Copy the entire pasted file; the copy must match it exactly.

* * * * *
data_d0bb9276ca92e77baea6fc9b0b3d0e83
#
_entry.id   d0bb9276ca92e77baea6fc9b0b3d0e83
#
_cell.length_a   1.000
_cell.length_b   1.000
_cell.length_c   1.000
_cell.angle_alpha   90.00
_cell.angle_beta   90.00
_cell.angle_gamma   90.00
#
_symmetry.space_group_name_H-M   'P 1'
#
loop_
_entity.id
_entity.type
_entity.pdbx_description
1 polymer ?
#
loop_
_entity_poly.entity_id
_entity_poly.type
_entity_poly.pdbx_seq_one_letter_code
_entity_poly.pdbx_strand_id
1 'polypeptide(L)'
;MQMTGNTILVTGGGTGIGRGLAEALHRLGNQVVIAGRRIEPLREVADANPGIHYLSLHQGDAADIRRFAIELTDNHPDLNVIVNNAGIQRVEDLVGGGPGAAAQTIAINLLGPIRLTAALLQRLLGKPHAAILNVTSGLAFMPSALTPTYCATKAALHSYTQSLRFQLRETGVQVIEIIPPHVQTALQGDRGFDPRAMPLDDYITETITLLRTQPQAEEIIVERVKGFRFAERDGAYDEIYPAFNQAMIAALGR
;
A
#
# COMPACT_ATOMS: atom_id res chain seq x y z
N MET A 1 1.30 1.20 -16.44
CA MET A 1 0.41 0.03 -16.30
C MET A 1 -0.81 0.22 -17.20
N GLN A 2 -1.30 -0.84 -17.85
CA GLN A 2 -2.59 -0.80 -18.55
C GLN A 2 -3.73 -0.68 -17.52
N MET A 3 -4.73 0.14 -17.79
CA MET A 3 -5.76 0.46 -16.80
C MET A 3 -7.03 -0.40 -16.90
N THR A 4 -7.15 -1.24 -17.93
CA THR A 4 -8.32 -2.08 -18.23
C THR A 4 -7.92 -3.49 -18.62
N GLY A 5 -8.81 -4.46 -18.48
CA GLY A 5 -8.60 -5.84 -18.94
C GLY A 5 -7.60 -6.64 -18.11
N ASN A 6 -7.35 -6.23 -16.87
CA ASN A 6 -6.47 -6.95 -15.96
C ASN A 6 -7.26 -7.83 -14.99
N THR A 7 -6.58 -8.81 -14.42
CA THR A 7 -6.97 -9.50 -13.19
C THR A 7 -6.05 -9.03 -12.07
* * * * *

data_d0bb9276ca92e77baea6fc9b0b3d0e83
#
_entry.id   d0bb9276ca92e77baea6fc9b0b3d0e83
#
_cell.length_a   1.000
_cell.length_b   1.000
_cell.length_c   1.000
_cell.angle_alpha   90.00
_cell.angle_beta   90.00
_cell.angle_gamma   90.00
#
_symmetry.space_group_name_H-M   'P 1'
#
loop_
_entity.id
_entity.type
_entity.pdbx_description
1 polymer ?
#
loop_
_entity_poly.entity_id
_entity_poly.type
_entity_poly.pdbx_seq_one_letter_code
_entity_poly.pdbx_strand_id
1 'polypeptide(L)'
;MQMTGNTILVTGGGTGIGRGLAEALHRLGNQVVIAGRRIEPLREVADANPGIHYLSLHQGDAADIRRFAIELTDNHPDLNVIVNNAGIQRVEDLVGGGPGAAAQTIAINLLGPIRLTAALLQRLLGKPHAAILNVTSGLAFMPSALTPTYCATKAALHSYTQSLRFQLRETGVQVIEIIPPHVQTALQGDRGFDPRAMPLDDYITETITLLRTQPQAEEIIVERVKGFRFAERDGAYDEIYPAFNQAMIAALGR
;
A
#
# COMPACT_ATOMS: atom_id res chain seq x y z
N MET A 1 1.30 1.20 -16.44
CA MET A 1 0.41 0.03 -16.30
C MET A 1 -0.81 0.22 -17.20
N GLN A 2 -1.30 -0.84 -17.85
CA GLN A 2 -2.59 -0.80 -18.55
C GLN A 2 -3.73 -0.68 -17.52
N MET A 3 -4.73 0.14 -17.79
CA MET A 3 -5.76 0.46 -16.80
C MET A 3 -7.03 -0.40 -16.90
N THR A 4 -7.15 -1.24 -17.93
CA THR A 4 -8.32 -2.08 -18.23
C THR A 4 -7.92 -3.49 -18.62
N GLY A 5 -8.81 -4.46 -18.48
CA GLY A 5 -8.60 -5.84 -18.94
C GLY A 5 -7.60 -6.64 -18.11
N ASN A 6 -7.35 -6.23 -16.87
CA ASN A 6 -6.47 -6.95 -15.96
C ASN A 6 -7.26 -7.83 -14.99
N THR A 7 -6.58 -8.81 -14.42
CA THR A 7 -6.97 -9.50 -13.19
C THR A 7 -6.05 -9.03 -12.07